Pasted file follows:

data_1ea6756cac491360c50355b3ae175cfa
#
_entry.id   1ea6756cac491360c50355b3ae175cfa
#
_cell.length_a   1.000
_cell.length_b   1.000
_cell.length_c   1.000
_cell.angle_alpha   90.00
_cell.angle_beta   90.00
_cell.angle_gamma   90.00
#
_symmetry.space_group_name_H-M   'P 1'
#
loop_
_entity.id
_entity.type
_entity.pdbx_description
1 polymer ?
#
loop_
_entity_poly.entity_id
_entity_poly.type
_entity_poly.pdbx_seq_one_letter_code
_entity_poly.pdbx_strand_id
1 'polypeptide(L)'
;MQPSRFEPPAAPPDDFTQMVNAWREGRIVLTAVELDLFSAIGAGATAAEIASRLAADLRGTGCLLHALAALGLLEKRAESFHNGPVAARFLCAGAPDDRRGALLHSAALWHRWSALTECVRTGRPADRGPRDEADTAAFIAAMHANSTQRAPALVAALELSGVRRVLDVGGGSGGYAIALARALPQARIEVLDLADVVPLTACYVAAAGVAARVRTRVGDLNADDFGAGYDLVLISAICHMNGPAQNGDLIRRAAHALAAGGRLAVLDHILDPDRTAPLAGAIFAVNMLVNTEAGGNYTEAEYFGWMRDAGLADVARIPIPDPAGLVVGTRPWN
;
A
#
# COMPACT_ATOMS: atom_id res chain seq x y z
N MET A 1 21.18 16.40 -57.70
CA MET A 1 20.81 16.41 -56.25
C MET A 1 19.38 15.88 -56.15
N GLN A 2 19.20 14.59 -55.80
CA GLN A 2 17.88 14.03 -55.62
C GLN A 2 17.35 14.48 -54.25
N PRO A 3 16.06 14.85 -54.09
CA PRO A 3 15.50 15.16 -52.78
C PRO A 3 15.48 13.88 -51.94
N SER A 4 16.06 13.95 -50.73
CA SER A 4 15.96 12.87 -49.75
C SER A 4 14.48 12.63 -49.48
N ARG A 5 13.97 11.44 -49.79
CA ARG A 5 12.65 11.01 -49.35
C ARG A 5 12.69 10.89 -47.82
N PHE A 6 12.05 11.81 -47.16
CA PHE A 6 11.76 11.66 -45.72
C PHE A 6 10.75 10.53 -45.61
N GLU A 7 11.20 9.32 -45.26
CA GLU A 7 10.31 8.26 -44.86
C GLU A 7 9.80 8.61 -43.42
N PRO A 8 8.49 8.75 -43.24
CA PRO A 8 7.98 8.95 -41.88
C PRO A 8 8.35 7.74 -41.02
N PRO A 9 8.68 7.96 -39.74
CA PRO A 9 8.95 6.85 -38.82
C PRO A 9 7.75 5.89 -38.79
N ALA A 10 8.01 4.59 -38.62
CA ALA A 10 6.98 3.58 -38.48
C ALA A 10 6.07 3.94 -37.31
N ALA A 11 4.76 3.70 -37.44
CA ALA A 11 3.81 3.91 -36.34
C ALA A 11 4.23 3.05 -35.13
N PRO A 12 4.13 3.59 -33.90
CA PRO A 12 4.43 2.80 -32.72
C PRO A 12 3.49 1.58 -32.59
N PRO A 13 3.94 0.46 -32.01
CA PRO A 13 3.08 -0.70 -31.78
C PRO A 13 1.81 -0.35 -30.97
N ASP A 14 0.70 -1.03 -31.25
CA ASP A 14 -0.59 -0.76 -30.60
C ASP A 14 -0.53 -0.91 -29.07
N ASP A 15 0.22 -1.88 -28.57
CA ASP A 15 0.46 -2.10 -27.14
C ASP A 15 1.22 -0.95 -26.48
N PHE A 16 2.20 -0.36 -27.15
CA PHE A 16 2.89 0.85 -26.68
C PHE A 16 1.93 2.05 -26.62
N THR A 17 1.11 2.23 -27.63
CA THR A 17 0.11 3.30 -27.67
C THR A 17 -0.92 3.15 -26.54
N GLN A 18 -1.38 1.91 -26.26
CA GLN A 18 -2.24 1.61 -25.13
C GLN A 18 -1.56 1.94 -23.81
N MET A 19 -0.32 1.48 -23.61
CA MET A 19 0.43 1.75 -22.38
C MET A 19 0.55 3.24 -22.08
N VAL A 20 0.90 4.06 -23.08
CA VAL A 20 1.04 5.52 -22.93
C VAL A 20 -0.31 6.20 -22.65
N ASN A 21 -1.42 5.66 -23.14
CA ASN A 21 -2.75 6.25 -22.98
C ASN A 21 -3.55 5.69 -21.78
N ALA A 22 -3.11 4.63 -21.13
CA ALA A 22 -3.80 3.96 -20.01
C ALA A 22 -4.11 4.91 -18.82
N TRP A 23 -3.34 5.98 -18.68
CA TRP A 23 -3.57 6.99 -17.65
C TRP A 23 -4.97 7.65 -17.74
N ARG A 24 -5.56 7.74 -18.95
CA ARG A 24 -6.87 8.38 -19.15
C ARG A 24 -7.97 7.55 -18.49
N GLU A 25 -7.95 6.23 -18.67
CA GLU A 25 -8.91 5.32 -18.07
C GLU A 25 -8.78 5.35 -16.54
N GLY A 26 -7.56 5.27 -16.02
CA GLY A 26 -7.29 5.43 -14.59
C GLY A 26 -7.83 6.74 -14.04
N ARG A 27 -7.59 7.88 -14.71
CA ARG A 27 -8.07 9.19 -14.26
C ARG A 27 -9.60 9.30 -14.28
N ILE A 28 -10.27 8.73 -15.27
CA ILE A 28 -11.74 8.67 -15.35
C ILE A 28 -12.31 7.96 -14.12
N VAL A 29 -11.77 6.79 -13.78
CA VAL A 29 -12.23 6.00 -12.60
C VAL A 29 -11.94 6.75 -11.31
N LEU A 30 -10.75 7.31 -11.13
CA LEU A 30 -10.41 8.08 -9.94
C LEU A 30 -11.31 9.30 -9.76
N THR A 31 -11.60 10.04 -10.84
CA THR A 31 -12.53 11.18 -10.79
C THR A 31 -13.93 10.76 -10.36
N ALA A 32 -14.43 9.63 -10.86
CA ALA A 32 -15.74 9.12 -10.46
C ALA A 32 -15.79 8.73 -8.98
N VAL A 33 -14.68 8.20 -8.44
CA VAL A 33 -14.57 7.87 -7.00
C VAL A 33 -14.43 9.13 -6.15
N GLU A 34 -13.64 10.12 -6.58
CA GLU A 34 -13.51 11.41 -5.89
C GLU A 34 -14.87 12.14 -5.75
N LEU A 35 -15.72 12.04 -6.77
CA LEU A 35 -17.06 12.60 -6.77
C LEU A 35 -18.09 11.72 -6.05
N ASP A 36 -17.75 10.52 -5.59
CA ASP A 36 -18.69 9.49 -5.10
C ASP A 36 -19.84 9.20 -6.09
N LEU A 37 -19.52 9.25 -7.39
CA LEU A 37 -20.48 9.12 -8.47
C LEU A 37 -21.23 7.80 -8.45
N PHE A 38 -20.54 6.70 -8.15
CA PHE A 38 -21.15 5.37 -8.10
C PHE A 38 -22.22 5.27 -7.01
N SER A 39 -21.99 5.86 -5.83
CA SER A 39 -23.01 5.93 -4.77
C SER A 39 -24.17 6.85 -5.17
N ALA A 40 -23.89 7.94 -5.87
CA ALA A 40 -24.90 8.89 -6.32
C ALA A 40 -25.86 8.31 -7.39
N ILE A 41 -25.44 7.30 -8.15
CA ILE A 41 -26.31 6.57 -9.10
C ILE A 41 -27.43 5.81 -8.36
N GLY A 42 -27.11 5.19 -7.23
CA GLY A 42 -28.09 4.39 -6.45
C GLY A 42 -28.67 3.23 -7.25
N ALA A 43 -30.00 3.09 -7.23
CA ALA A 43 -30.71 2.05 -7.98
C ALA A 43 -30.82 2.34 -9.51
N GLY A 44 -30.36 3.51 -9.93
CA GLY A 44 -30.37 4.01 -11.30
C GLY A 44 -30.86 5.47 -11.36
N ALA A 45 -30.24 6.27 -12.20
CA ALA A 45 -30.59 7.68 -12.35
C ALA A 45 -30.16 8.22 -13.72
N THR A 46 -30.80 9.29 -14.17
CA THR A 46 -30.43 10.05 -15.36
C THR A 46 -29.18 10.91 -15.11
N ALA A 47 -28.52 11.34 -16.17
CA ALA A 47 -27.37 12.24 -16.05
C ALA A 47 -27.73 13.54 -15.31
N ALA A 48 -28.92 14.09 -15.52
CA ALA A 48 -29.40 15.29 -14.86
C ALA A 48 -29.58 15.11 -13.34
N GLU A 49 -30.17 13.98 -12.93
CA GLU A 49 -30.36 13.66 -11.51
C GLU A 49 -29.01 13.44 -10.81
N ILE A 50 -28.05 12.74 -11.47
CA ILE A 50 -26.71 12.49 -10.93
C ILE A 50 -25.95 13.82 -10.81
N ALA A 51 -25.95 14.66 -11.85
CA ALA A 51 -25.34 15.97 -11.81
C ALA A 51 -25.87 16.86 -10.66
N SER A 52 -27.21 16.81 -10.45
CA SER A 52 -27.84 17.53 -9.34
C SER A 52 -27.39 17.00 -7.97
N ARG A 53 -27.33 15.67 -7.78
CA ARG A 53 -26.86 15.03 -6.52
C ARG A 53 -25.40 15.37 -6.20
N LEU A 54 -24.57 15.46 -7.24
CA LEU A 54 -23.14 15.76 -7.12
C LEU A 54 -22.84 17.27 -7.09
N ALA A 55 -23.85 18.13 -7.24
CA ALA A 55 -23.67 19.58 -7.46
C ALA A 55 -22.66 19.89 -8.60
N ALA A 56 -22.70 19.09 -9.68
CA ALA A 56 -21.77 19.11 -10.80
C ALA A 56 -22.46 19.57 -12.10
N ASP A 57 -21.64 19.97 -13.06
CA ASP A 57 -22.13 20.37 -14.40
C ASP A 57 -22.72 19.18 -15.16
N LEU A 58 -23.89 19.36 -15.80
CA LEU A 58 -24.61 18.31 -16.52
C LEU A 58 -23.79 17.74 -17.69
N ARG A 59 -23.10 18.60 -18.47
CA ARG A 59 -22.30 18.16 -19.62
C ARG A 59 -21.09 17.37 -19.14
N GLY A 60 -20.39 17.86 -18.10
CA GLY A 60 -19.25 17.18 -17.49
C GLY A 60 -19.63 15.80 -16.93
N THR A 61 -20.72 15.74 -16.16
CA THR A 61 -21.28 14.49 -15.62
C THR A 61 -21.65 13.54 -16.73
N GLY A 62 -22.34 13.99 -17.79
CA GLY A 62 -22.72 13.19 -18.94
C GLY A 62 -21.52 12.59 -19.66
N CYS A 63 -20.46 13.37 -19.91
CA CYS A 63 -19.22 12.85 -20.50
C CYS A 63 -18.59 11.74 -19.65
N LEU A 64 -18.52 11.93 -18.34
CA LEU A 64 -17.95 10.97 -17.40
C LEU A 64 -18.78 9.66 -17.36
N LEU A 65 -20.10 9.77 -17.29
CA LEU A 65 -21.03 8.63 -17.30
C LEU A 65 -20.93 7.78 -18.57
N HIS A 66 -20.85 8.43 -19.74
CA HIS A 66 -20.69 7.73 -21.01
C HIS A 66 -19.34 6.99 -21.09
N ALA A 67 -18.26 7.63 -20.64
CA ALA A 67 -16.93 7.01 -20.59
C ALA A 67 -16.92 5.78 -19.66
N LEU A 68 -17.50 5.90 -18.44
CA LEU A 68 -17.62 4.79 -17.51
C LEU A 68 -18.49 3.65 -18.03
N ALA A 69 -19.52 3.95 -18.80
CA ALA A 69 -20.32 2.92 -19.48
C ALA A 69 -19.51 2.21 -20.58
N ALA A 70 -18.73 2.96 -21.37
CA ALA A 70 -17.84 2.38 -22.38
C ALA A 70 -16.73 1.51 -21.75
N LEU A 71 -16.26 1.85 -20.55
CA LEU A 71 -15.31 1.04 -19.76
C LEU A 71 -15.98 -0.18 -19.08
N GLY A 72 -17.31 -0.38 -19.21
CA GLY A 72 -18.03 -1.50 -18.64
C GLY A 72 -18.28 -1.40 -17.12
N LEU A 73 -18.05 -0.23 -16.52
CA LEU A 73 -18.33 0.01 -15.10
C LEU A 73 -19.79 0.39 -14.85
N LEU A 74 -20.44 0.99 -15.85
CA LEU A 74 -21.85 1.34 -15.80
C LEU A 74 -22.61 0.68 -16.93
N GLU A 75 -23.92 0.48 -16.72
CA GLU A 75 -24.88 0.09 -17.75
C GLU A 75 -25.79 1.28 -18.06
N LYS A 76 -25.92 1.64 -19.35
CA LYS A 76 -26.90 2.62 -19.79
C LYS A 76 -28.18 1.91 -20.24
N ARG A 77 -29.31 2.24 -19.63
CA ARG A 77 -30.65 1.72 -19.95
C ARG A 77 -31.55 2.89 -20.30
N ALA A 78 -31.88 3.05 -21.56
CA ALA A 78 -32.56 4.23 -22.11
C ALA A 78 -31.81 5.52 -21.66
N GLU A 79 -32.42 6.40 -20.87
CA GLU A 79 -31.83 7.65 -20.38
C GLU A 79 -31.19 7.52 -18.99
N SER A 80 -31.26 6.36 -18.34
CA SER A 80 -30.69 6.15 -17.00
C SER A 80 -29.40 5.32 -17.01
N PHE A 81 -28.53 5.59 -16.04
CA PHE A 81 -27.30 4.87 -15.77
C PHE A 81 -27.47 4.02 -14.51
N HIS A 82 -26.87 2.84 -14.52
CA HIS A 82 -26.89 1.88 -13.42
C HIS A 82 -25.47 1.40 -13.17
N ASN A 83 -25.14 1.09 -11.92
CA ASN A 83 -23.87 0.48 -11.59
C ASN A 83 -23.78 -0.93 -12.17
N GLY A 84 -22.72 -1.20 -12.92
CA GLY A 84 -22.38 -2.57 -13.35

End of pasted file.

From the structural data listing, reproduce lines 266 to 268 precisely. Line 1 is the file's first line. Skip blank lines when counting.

CA GLU A 79 -31.83 7.65 -20.38
C GLU A 79 -31.19 7.52 -18.99
N SER A 80 -31.26 6.36 -18.34